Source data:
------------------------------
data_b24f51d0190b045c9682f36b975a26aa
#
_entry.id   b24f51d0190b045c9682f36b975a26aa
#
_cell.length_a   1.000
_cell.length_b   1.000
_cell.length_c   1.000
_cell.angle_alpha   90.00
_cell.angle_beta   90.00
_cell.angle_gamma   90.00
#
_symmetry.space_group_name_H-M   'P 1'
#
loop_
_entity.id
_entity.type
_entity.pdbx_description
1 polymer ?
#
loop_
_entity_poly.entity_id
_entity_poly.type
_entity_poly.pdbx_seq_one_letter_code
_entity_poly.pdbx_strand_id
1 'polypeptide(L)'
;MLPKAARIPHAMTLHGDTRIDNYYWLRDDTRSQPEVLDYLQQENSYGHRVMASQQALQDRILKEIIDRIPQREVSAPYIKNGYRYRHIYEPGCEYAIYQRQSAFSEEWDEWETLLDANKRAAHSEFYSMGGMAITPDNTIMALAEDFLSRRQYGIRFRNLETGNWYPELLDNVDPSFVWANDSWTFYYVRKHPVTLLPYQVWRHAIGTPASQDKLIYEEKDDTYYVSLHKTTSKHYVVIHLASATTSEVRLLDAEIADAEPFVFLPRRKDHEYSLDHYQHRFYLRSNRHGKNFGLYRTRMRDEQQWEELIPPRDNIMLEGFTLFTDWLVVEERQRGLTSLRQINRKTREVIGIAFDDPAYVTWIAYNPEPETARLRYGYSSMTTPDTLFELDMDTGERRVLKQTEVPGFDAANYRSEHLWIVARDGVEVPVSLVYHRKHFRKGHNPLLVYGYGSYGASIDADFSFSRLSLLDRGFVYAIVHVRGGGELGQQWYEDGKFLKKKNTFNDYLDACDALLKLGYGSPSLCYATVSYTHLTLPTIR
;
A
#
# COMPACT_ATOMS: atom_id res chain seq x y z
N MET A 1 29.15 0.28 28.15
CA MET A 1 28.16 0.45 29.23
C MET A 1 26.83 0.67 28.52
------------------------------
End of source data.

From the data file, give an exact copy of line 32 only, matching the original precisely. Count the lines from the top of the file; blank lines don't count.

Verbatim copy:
CA MET A 1 28.16 0.45 29.23